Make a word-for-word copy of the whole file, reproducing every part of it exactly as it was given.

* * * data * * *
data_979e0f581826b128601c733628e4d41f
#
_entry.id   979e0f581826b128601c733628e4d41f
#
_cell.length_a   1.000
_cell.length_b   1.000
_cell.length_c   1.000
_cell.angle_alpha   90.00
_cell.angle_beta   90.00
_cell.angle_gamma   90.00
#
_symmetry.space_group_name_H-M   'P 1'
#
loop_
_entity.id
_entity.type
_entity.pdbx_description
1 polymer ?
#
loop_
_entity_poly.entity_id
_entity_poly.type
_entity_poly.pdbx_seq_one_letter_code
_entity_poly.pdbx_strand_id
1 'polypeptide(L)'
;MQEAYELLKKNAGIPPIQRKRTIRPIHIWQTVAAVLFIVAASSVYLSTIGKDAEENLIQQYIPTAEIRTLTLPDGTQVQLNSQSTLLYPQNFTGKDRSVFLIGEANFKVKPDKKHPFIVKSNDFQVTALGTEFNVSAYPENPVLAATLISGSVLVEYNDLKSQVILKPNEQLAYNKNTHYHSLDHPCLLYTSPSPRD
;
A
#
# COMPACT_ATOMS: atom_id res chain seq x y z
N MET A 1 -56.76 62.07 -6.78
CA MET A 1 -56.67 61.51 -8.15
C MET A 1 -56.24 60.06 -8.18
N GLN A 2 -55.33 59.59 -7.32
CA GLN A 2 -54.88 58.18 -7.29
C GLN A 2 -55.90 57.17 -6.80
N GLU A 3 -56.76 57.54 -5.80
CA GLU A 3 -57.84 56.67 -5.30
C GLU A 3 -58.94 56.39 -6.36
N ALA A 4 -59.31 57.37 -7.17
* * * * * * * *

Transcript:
data_979e0f581826b128601c733628e4d41f
#
_entry.id   979e0f581826b128601c733628e4d41f
#
_cell.length_a   1.000
_cell.length_b   1.000
_cell.length_c   1.000
_cell.angle_alpha   90.00
_cell.angle_beta   90.00
_cell.angle_gamma   90.00
#
_symmetry.space_group_name_H-M   'P 1'
#
loop_
_entity.id
_entity.type
_entity.pdbx_description
1 polymer ?
#
loop_
_entity_poly.entity_id
_entity_poly.type
_entity_poly.pdbx_seq_one_letter_code
_entity_poly.pdbx_strand_id
1 'polypeptide(L)'
;MQEAYELLKKNAGIPPIQRKRTIRPIHIWQTVAAVLFIVAASSVYLSTIGKDAEENLIQQYIPTAEIRTLTLPDGTQVQLNSQSTLLYPQNFTGKDRSVFLIGEANFKVKPDKKHPFIVKSNDFQVTALGTEFNVSAYPENPVLAATLISGSVLVEYNDLKSQVILKPNEQLAYNKNTHYHSLDHPCLLYTSPSPRD
;
A
#
# COMPACT_ATOMS: atom_id res chain seq x y z
N MET A 1 -56.76 62.07 -6.78
CA MET A 1 -56.67 61.51 -8.15
C MET A 1 -56.24 60.06 -8.18
N GLN A 2 -55.33 59.59 -7.32
CA GLN A 2 -54.88 58.18 -7.29
C GLN A 2 -55.90 57.17 -6.80
N GLU A 3 -56.76 57.54 -5.80
CA GLU A 3 -57.84 56.67 -5.30
C GLU A 3 -58.94 56.39 -6.36
N ALA A 4 -59.31 57.37 -7.17